British families are ready to fuel a rapid return to prosperity with a multibillion-pound spending spree, according to a senior Bank of England policymaker.
With the vaccine rollout protecting more than 13 million of the most vulnerable people, the BoE’s Andy Haldane said the economy was about to turn “a decisive corner with enormous amounts of pent-up financial energy waiting to be released, like a coiled spring”.
Echoing comments made by BoE governor Andrew Bailey last weekend, Haldane – the Bank’s chief economist – said most people were desperate to socialise again and spend money on going out for meals.
By June, those Britons who have seen their incomes remain much the same but their spending plummet during three lockdowns will have amassed £250bn in savings, equivalent to 20% of the amount households spend each year.
Writing in the Daily Mail on Friday, Haldane said the Bank had conservatively estimated around 5%.
“I think there is the potential for much more, perhaps even most, of this savings pool to leak into the economy, fuelling a faster recovery,” he said.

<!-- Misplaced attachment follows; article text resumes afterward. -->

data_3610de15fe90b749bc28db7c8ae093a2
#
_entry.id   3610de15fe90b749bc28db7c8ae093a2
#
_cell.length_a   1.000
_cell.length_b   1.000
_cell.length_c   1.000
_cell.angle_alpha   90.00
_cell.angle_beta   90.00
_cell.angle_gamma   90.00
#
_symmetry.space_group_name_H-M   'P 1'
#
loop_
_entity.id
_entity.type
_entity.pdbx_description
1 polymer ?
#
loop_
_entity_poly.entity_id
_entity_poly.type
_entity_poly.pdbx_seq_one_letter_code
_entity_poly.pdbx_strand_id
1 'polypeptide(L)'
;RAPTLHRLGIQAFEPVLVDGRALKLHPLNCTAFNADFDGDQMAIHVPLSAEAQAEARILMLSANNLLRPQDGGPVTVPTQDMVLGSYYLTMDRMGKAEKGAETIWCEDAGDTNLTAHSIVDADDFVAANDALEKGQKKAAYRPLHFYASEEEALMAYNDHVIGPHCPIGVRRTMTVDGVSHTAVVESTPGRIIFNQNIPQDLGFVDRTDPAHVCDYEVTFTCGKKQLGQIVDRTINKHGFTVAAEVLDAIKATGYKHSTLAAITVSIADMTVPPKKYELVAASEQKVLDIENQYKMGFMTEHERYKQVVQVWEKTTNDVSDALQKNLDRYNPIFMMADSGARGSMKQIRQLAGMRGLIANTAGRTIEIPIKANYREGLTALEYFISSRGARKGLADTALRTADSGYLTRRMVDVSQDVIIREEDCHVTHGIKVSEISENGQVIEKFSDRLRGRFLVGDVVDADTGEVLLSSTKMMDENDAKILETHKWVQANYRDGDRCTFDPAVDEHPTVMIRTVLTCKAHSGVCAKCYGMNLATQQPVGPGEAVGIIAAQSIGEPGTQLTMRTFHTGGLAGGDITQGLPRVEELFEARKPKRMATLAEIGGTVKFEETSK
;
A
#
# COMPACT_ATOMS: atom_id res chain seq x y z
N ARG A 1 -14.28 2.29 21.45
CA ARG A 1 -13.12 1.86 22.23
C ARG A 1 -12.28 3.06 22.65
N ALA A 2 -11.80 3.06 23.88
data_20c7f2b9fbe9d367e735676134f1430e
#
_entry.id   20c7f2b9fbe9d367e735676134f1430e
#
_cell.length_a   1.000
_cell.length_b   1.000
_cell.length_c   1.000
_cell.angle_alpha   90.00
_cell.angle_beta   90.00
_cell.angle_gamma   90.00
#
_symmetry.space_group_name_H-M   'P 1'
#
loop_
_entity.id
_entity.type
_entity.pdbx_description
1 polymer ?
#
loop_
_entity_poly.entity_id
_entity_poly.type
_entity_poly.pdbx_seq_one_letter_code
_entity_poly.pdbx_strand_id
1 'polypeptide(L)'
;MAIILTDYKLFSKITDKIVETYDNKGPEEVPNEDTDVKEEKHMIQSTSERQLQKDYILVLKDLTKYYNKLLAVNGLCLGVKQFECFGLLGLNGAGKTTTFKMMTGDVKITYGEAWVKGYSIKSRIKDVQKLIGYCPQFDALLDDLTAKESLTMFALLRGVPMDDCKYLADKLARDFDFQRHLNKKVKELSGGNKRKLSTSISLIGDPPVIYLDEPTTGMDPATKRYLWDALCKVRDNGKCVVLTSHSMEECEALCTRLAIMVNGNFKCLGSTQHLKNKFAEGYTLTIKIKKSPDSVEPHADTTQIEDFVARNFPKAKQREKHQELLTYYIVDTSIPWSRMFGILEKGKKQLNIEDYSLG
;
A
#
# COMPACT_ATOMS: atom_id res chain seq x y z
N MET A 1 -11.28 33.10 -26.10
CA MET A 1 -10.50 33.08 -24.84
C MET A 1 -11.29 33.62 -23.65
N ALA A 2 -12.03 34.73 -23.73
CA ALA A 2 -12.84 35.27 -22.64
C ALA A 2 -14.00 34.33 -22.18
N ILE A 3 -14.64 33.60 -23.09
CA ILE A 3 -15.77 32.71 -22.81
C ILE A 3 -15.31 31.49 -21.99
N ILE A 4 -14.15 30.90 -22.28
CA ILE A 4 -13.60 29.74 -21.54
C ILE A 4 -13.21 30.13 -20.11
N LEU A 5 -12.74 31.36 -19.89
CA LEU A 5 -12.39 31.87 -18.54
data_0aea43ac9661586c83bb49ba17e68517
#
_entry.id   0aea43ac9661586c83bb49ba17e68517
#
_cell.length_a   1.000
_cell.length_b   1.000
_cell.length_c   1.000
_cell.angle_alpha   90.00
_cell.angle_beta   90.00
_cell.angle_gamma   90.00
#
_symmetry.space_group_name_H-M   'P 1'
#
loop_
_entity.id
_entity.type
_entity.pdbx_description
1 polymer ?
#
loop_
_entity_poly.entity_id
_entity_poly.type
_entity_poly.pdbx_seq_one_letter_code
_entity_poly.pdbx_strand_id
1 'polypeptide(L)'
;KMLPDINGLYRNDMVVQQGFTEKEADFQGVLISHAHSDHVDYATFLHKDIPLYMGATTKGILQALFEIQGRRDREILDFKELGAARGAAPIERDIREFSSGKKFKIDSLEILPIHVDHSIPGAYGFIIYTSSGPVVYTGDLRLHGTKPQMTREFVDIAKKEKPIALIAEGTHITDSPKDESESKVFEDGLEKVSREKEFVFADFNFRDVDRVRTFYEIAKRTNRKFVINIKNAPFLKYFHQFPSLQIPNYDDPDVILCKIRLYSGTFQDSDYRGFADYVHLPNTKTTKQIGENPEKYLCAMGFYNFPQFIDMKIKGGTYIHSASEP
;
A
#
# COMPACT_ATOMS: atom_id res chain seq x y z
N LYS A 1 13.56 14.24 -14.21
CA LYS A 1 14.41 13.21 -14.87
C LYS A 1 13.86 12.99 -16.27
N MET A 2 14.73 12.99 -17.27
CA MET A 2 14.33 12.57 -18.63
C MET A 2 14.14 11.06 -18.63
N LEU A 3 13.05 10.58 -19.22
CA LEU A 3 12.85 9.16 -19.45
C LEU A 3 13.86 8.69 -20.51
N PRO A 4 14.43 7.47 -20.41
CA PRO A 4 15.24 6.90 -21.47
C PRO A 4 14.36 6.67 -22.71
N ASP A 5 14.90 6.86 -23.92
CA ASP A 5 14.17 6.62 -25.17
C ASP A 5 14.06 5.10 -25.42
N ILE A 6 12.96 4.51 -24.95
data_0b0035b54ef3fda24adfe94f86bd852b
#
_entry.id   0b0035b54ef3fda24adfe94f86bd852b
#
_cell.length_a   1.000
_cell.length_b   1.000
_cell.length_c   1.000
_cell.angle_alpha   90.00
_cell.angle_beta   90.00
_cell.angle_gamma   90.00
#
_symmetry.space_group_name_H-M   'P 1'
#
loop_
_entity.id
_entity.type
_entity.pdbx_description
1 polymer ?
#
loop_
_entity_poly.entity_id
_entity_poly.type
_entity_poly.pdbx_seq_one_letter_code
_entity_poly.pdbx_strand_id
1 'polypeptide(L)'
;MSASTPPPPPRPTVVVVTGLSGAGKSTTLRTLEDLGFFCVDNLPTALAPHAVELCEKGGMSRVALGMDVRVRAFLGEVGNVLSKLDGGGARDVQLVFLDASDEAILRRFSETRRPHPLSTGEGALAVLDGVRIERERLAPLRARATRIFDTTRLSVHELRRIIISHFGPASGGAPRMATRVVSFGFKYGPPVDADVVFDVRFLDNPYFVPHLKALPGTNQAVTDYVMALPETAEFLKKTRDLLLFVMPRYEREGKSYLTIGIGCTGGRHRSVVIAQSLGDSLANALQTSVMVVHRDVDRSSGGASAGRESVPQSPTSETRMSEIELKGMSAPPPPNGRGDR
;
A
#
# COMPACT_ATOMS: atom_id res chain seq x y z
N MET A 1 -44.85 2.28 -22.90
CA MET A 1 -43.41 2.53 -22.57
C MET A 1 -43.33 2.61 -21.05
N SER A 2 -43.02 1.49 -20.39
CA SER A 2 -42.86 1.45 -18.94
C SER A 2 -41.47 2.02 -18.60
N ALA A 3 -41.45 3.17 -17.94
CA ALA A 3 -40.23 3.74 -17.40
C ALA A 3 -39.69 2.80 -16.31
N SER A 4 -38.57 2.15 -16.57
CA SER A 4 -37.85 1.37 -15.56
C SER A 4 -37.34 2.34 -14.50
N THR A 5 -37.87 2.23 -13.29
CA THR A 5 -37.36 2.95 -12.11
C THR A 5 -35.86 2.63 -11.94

“Why? Because people are not just desperate to get their lives back, but also to catch up on the social lives they have lost over the past 12 months.”
The central bank recently cut its forecast for growth in the first quarter of the year to take account of the third lockdown. It said the economy would shrink by 4.25% between January and March as shops closed and people were advised to stay at home.
But it upgraded the outlook for the second half of the year as vaccinations allow the economy to return to brisk growth and said the recovery would be complete by March 2022.
Rival forecasters have been more circumspect and have estimated a slower recovery, more like the five years Britain took to climb back from the 2008 financial crash.
The National Institute for Economic and Social Research said earlier this week that growth would be tepid while many workers feared they might lose their jobs, wages growth remained low and businesses held back investment.
Haldane dismissed these concerns, saying: “The potential for a savings-led boost to demand is not confined to households.
“While many companies have faced difficult times over the past year, a significant number have amassed a war-chest of cash, currently running at around £100bn. Will this be spent?
“Business investment has been laid low over recent years by the uncertainties around first Brexit and latterly Covid.
“But with the risks from both now diminishing fast, and with consumer demand set to rise rapidly, the conditions are in place for businesses to splash some of their cash, too.
“That would be good news for jobs, helping to recover some of the million lost so far in this crisis.”